Tic-Tac-Toe 64

Tic-Tac-Toe 64 is a homebrew game for the Nintendo 64 by me (N64 Squid). It’s my first full game for the system and a port of the Tic-Tac-Toe in C that I made a year earlier. As the name implies, it is a game of Tic-Tac-Toe (aka Noughts and Crosses, or Xs and Os) that you can play on the Nintendo 64.

You can get the ROM from its download page by using the password noughtsandcrosses, or through the releases page on Gitlab. You can also find the source code there.


Last year, I took it upon myself to start learning the C programming language, so I started with thinking about a simple game that could run in the terminal. I skipped past some of the common ideas like a text adventure game or Hangman and went for Tic-Tac-Toe instead.

The idea that I had was that I wanted to make a game that used dynamically allocated memory on the heap, so a board with a variable size would be great for this. So I came up with the idea to make it a bit unique by adding board sizes from 2×2 to 9×9 as well as an AI opponent that you can play against.

That’s the basic reasoning behind it, but you can really just find out more on the main page about the PC version.

N64 version

The project remained finished for quite some time until I recently started working on my series of Libdragon tutorials. While writing the section on the Libdragon console, I was thinking of what is the minimal viable game that could be made with the fewest libdragon modules, and the answer was one that just used the controller for input and console for output.

Out comes this game that I had stored away for a while to the rescue, begging to have a Nintendo 64 port made for it. Since the logic sections of the game were already written, all that was needed was to change the game flow and the user interface.


The sub-functions (check_win, bot_turn and draw_board) remain mostly intact, they provide the same sort of functionality that the original version did. Where things really start to differ are in the main function.

After initialising a bunch of variables (which are fairly self-explanatory), we get started on the main loop. In every frame, we go through this process:

  1. Get the controller input.
  2. Add the logo at the top of every frame buffer
  3. Check the stage in which we are at.
    1. Title screen
      • Wait for the player to press A.
    2. Player select screen
      • Wait for up/down to be pressed to change the player count.
      • Wait for the player to press A.
    3. Stage size screen
      • Wait for up/down to be pressed to change the size.
      • Loop between 2 and 9 to prevent overflows.
      • Wait for the player to press A.
    4. Game screen
      • Determine which controller port to read from (in case P2 isn’t plugged in in a 2-player game).
      • Use the D-pad to change the cursor’s position.
      • Use the A button to place a token if the slot isn’t occupied.
        • Check if all moves have been used. If so:
        • On a 2-player game, switch players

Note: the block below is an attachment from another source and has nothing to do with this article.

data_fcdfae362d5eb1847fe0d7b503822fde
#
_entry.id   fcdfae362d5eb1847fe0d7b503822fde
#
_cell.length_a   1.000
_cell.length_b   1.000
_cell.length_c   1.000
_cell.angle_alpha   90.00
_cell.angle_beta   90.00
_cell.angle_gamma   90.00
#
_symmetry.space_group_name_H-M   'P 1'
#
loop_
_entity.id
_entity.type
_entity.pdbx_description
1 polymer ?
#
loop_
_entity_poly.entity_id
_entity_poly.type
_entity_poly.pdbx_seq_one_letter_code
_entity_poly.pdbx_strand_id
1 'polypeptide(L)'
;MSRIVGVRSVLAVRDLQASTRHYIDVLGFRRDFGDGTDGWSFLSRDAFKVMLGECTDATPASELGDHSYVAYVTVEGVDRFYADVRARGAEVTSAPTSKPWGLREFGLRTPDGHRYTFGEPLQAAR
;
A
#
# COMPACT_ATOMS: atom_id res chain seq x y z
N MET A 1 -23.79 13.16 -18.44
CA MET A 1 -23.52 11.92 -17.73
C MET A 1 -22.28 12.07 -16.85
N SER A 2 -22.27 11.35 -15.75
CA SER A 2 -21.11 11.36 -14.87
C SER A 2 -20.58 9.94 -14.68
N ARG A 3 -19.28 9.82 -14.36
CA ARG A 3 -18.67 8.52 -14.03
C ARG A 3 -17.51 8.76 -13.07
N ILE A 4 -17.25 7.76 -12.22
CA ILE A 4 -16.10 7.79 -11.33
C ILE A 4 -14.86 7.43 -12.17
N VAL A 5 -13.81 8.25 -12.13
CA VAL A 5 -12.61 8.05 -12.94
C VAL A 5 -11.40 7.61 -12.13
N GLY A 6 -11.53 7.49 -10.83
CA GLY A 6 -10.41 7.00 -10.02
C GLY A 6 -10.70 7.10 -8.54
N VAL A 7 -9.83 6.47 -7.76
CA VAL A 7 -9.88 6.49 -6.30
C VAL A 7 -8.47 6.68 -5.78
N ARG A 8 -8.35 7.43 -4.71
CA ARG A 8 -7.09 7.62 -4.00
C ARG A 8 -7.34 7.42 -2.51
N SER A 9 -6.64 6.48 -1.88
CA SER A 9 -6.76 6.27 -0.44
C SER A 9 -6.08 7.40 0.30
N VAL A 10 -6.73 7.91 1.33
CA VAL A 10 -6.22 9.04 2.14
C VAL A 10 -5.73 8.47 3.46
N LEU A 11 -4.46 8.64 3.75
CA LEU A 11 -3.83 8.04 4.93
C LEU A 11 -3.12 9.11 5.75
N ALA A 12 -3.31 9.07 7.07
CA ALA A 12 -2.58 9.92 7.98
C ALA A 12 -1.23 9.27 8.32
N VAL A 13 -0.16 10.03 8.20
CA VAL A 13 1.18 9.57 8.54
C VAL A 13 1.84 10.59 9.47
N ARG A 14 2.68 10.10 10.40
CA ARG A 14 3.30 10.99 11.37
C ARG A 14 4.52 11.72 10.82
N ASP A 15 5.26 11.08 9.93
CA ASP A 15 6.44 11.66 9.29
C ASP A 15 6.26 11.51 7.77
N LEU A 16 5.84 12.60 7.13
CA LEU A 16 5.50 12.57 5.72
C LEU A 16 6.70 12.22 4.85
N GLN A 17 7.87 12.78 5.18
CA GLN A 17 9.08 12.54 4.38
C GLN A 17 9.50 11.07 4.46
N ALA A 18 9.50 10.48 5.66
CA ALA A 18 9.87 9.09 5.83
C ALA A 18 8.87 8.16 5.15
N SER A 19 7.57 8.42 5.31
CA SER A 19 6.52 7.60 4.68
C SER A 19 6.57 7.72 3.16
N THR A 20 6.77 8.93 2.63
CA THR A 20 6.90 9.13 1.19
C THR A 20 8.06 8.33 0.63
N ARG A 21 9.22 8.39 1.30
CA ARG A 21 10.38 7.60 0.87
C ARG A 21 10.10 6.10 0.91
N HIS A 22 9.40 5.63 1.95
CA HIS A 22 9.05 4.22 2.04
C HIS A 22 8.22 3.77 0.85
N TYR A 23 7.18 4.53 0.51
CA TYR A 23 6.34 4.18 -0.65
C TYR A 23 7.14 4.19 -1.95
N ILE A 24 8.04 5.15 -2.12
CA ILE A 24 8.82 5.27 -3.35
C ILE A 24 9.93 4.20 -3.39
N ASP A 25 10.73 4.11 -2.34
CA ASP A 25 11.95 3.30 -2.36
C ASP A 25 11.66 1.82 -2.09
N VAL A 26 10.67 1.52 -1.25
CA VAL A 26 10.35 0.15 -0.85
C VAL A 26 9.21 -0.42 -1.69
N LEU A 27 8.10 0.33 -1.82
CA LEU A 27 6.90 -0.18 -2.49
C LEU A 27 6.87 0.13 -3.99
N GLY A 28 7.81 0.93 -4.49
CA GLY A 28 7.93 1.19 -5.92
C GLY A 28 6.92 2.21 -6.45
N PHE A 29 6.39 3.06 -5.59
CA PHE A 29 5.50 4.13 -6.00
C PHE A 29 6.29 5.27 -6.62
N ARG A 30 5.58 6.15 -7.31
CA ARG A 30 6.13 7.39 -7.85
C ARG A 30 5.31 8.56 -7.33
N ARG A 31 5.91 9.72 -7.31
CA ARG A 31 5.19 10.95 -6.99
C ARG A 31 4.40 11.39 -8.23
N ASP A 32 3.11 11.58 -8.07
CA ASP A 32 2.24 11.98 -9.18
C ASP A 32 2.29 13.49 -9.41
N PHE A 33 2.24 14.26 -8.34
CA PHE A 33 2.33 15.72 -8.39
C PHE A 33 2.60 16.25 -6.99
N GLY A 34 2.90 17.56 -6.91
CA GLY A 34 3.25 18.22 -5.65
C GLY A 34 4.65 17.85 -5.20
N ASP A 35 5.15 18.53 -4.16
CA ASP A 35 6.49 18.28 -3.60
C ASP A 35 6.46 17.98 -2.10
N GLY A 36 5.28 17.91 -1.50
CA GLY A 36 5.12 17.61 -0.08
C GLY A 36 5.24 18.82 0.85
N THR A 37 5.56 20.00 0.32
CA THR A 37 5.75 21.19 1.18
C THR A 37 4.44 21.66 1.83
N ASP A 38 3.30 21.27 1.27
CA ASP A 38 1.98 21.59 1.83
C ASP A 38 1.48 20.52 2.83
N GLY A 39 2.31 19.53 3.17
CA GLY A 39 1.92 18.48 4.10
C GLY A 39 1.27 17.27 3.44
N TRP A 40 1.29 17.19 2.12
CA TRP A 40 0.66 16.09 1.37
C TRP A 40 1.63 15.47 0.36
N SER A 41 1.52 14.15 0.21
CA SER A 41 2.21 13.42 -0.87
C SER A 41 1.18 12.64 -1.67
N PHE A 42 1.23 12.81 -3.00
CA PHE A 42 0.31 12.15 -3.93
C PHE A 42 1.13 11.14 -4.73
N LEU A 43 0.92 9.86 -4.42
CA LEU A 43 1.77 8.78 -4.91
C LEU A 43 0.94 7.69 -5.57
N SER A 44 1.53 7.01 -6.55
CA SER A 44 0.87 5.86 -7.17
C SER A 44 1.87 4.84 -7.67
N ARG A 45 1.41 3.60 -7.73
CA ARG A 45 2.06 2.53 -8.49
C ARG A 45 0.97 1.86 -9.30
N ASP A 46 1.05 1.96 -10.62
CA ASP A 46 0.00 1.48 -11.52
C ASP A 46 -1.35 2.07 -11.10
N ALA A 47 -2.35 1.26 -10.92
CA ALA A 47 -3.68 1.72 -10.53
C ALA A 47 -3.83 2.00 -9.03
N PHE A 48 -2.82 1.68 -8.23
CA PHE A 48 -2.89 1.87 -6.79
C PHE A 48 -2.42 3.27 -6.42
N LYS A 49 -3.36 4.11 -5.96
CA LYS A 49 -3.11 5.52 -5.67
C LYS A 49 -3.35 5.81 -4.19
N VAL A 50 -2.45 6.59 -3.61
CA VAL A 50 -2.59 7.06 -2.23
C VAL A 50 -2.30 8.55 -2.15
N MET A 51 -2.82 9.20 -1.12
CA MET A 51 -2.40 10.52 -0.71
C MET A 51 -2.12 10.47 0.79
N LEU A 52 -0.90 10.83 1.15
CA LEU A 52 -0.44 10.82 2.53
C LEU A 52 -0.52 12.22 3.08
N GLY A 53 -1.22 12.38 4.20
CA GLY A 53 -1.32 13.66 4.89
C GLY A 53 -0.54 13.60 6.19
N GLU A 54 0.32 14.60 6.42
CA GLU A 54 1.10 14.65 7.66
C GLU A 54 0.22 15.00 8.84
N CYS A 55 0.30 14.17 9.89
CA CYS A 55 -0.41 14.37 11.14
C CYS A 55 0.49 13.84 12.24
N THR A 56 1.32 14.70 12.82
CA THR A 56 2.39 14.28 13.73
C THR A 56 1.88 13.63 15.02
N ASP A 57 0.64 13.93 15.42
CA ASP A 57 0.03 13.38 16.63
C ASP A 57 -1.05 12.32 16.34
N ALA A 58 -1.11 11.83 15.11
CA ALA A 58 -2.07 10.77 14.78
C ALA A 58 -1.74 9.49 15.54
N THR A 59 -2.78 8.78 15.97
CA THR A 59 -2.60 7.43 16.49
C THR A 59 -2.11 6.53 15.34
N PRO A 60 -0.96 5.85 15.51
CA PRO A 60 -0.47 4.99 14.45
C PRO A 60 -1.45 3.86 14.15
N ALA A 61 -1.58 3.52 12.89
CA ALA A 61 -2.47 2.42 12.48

• On a 1-player game, let the bot play
      • Draw the game board and descriptive text to the frame buffer
      • Check for winners
        • If there’s a winner or the board is full, announce the results
        • Wait for the Start button to be pressed to reset the game
  4. Print the frame buffer

Tic-Tac-Toe 64 style and gameplay

Tic-Tac-Toe 64 is a very basic game, so there isn’t much to it’s style. I gave it a green-on-black text colour so that it has a bit of a matrix-y feel to it.

The gameplay is pretty much that of regular Tic Tac Toe. Your objective is to fill a row, column or diagonal with your token, and prevent your opponent from doing the same.

You can choose from a range of board sizes from 2×2 to 9×9.

  • 2×2 is trivial since the first player always wins.
  • 3×3 is the standard size and also the most interesting to play.
  • 4×4 to 9×9 are also trivial since it’s very easy to block, but very hard to complete a row. So to add some complexity to these games, players can place multiple tokens per turn depending on the board size.

Just like the PC version, it is impossible to win a 3×3 map against the AI, you can only tie against it. There is one exception though, can you find it? 😉

Review and conclusion

I didn’t make Tic-Tac-Toe 64 with the intention of being a masterpiece, but rather to have it be a stepping stone in the process of learning to make games for the Nintendo 64 using Libdragon.

That said, it is a fairly complete game. I don’t think there’s much to add to Tic-Tac-Toe 64 in terms of features except for maybe a graphical user interface, but that would defeat the point of it being a purely text-based game for the N64.

When writing the original PC version, I came up with some additional ideas like having multiple AI players or winning with fewer than a full row to make larger boards more fair. However, this might be a bit too much for such a simple concept. Besides, I think it works fine as it is.


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